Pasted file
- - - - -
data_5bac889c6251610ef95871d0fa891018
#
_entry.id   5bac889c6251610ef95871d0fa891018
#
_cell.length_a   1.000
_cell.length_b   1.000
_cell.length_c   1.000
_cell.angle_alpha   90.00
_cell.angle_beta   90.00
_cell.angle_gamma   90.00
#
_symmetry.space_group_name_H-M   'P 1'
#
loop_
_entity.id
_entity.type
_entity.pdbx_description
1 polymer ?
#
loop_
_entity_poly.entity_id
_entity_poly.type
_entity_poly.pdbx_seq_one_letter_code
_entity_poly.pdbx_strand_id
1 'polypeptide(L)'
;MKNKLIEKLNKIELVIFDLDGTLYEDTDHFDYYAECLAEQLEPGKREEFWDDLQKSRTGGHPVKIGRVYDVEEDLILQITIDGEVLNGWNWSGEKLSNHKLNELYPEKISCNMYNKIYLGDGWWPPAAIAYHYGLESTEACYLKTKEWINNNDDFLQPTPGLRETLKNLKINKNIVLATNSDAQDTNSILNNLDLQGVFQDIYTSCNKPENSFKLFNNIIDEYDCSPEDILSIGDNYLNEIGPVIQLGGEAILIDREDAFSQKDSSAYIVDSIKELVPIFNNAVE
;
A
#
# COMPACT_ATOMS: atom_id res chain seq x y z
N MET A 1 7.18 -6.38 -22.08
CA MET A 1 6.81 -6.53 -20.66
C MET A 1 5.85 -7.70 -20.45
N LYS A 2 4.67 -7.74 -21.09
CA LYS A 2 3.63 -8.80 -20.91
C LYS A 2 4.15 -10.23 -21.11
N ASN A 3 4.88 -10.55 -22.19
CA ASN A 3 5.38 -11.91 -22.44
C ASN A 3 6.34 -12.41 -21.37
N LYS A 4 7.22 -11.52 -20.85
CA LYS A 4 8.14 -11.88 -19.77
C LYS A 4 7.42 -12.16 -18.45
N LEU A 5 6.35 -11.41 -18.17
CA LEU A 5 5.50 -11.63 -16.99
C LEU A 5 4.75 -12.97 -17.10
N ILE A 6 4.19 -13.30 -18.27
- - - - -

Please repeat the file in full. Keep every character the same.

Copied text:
data_5bac889c6251610ef95871d0fa891018
#
_entry.id   5bac889c6251610ef95871d0fa891018
#
_cell.length_a   1.000
_cell.length_b   1.000
_cell.length_c   1.000
_cell.angle_alpha   90.00
_cell.angle_beta   90.00
_cell.angle_gamma   90.00
#
_symmetry.space_group_name_H-M   'P 1'
#
loop_
_entity.id
_entity.type
_entity.pdbx_description
1 polymer ?
#
loop_
_entity_poly.entity_id
_entity_poly.type
_entity_poly.pdbx_seq_one_letter_code
_entity_poly.pdbx_strand_id
1 'polypeptide(L)'
;MKNKLIEKLNKIELVIFDLDGTLYEDTDHFDYYAECLAEQLEPGKREEFWDDLQKSRTGGHPVKIGRVYDVEEDLILQITIDGEVLNGWNWSGEKLSNHKLNELYPEKISCNMYNKIYLGDGWWPPAAIAYHYGLESTEACYLKTKEWINNNDDFLQPTPGLRETLKNLKINKNIVLATNSDAQDTNSILNNLDLQGVFQDIYTSCNKPENSFKLFNNIIDEYDCSPEDILSIGDNYLNEIGPVIQLGGEAILIDREDAFSQKDSSAYIVDSIKELVPIFNNAVE
;
A
#
# COMPACT_ATOMS: atom_id res chain seq x y z
N MET A 1 7.18 -6.38 -22.08
CA MET A 1 6.81 -6.53 -20.66
C MET A 1 5.85 -7.70 -20.45
N LYS A 2 4.67 -7.74 -21.09
CA LYS A 2 3.63 -8.80 -20.91
C LYS A 2 4.15 -10.23 -21.11
N ASN A 3 4.88 -10.55 -22.19
CA ASN A 3 5.38 -11.91 -22.44
C ASN A 3 6.34 -12.41 -21.37
N LYS A 4 7.22 -11.52 -20.85
CA LYS A 4 8.14 -11.88 -19.77
C LYS A 4 7.42 -12.16 -18.45
N LEU A 5 6.35 -11.41 -18.17
CA LEU A 5 5.50 -11.63 -16.99
C LEU A 5 4.75 -12.97 -17.10
N ILE A 6 4.19 -13.30 -18.27